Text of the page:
2. My next attempt was a rye sour. That looked pretty simple to make and didn't require any ingredients I didn't already have. Success. The concoction was much more palatable.
  3. I'd seen somewhere that rye was the traditional base for a Manhattan. I didn't have vermouth or bitters, and I didn't want to buy them before knowing what I was getting into, so I ordered one while we were out for dinner. Maybe Red Lobster just doesn't make a good Manhattan, but it tasted almost exactly like cough syrup. Guess I'll stick with the sour.
  4. I also ran across a description of a hot toddy, which is essentially a whiskey sour served hot. Tried one of those the other day--that wasn't too bad either. OK, so now I have a couple of options for using up the bottle.
Well, the other night I was killing some time in the liquor store while waiting to pick up a prescription for Julie. My beer of choice actually is brewed in Maryland (a microbrew, of course--Natty Boh moved away years ago), and I was looking for something to have on-hand. (You never know when you might want to bring something to a party, especially around this time of year.) I decided to pick up a six-pack of imperial stout. I'm not a big fan of hops, so I lean more toward darker beers. I was looking up online this morning to see exactly what makes something a stout (again, you see what an expert I am), and somehow I came across a reference to Diageo, the parent company of Guiness.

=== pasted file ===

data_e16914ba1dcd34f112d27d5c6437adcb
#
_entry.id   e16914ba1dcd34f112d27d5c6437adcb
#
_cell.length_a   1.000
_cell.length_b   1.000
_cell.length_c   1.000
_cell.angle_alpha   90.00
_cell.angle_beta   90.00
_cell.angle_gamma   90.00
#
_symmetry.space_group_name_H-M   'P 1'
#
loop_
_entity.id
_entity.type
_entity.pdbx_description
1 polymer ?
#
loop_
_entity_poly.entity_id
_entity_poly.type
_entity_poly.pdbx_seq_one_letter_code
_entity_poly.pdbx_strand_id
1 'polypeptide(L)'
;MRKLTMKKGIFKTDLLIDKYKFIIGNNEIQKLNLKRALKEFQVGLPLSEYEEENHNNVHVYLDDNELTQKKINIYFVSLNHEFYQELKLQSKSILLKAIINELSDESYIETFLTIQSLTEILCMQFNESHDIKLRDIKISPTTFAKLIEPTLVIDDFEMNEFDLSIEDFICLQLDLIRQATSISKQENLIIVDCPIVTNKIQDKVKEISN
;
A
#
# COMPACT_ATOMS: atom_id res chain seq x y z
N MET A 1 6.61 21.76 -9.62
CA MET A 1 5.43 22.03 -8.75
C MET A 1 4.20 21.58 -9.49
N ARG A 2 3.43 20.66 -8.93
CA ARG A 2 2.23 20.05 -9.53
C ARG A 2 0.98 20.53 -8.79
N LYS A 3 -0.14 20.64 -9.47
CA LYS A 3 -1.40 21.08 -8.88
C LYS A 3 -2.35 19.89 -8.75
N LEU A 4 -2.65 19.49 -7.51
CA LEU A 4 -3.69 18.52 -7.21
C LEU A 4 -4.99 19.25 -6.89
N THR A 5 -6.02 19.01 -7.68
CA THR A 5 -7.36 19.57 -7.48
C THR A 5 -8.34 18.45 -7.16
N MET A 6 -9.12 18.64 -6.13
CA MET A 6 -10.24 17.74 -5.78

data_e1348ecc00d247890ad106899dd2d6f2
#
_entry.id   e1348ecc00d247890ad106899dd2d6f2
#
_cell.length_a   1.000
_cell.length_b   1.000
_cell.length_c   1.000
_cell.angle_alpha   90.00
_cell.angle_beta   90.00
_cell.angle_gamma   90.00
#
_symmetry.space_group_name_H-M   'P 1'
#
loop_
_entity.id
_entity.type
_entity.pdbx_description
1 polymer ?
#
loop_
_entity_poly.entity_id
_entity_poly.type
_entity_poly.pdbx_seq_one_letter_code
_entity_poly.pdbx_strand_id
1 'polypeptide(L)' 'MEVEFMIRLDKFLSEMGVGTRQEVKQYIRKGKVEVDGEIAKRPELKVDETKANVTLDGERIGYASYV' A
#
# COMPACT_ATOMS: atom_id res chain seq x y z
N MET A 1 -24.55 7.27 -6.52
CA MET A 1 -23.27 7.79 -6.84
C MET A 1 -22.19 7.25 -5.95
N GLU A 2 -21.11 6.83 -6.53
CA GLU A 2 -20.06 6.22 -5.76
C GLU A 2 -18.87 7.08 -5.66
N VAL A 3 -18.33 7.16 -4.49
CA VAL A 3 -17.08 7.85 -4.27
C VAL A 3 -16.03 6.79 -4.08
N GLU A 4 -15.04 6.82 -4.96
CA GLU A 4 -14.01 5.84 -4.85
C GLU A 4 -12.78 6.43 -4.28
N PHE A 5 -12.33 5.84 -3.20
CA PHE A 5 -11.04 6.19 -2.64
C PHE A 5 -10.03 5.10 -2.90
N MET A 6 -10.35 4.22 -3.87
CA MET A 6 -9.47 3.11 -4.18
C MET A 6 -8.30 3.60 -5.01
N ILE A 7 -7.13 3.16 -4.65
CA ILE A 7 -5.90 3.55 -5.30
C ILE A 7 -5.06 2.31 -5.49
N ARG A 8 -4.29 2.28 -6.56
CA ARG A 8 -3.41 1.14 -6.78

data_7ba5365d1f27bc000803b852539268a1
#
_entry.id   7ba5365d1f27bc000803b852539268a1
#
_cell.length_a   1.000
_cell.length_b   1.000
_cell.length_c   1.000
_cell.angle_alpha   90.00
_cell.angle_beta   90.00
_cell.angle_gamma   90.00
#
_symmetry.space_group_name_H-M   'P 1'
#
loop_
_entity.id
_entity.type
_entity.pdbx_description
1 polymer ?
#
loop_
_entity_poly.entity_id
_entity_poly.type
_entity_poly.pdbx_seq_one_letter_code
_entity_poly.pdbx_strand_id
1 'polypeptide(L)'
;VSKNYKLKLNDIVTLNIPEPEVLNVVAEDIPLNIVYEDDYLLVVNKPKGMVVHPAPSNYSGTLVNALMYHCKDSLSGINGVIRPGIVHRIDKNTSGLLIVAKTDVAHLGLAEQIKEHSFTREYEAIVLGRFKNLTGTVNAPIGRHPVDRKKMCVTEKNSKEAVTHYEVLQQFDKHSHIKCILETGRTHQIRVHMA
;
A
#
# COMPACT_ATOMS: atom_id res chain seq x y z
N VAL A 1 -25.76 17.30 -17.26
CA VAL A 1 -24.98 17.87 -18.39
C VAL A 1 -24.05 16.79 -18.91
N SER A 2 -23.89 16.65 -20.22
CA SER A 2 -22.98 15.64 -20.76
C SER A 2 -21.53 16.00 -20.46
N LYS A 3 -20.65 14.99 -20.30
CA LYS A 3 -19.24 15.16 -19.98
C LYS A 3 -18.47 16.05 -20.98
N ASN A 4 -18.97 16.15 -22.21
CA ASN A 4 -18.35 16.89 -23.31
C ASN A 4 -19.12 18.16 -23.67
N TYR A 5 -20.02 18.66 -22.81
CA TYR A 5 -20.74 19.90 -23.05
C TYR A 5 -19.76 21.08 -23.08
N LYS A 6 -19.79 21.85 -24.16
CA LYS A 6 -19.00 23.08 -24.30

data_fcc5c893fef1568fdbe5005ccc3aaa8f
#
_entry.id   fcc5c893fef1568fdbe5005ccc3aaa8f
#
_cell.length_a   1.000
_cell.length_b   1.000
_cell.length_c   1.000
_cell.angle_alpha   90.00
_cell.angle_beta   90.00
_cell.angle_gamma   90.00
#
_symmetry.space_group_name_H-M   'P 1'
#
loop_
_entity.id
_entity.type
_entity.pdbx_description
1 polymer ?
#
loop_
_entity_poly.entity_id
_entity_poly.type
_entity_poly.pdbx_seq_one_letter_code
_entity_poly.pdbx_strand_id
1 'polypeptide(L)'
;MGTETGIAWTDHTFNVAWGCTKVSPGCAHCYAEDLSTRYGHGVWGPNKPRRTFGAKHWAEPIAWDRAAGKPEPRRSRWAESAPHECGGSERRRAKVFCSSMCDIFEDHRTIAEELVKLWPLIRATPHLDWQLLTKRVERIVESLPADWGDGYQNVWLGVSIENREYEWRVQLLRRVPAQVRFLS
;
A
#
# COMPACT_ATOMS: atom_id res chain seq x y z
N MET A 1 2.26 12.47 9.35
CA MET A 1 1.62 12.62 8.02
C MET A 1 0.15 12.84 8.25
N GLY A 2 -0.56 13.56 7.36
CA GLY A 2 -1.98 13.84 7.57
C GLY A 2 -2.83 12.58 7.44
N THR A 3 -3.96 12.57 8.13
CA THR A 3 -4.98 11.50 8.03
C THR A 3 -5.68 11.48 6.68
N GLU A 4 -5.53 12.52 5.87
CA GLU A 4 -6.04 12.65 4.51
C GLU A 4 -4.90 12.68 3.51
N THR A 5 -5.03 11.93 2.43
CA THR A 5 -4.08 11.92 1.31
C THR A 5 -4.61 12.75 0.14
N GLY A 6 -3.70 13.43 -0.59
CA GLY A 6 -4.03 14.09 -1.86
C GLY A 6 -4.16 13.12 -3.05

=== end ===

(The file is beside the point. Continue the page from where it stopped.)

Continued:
What? Diageo makes alcohol? Well, yes. As a matter of fact, they make Smirnoff, Johnnie Walker, Baileys, J&B, Captain Morgan, . . . they make a lot. But the reason for my double-take is that there's a Diageo plant just up Rt. 1, on the other side of the river in Relay. I've driven by it countless times--on the way to church, on the way to Walmart, on the way to get pit beef, etc. Pretty much everything around here sends you up or down Rt. 1, so odds are pretty good I'm going past the Diageo plant. I had no idea what they did.

I put up a comment on Facebook, and a friend who grew up in the area says it used to smell like whiskey driving Rt. 1 through Relay. Apparently it was once Maryland's largest distillery (including rye), back when it looked something like this:

After Prohibition, Seagram's bought Calvert Distilling Company. Diageo bought Seagram's somewhere around 2000, but before that happened, the distilling operation in Relay shut down. I haven't discovered exactly what they do there now--distribution, and probably bottling? It doesn't smell like whiskey anymore, so I assume they're not distilling. They do, however, turn up here and there in lists of environmental violations, including something about radioactive materials--no idea what that is.

From Maryland rye to miscellaneous alcohol--the story of a state, the story of a town. Sometimes being a localist is just depressing.


  1. If ever you make it to the Baltimore Museum of Industry (which I highly's great fun for the kids and interesting for the adults) they have quite the display of the "alcohol" industry in Maryland, including old bottles of Calvert Whiskey. You could further your research there :)